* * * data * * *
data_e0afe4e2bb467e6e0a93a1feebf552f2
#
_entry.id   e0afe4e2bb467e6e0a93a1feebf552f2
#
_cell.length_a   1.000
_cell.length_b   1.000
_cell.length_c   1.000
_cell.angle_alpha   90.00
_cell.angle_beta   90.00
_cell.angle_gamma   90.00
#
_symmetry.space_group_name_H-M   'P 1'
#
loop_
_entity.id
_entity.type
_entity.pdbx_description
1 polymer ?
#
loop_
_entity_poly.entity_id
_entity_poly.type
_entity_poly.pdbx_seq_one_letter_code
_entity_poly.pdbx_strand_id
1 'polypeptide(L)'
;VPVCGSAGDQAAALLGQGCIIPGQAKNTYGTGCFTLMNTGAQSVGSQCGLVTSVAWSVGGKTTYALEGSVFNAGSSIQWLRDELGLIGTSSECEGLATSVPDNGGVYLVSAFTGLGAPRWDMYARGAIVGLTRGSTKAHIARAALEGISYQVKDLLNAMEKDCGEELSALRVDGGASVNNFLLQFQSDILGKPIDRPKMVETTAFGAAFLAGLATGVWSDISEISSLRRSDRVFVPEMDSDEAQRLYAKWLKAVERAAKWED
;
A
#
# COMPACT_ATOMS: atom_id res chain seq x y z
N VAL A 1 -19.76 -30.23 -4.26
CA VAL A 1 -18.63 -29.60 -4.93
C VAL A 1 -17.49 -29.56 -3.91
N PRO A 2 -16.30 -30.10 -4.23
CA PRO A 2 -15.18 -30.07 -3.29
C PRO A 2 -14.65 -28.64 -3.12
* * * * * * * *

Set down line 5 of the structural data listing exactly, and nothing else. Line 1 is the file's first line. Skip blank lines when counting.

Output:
_cell.length_a   1.000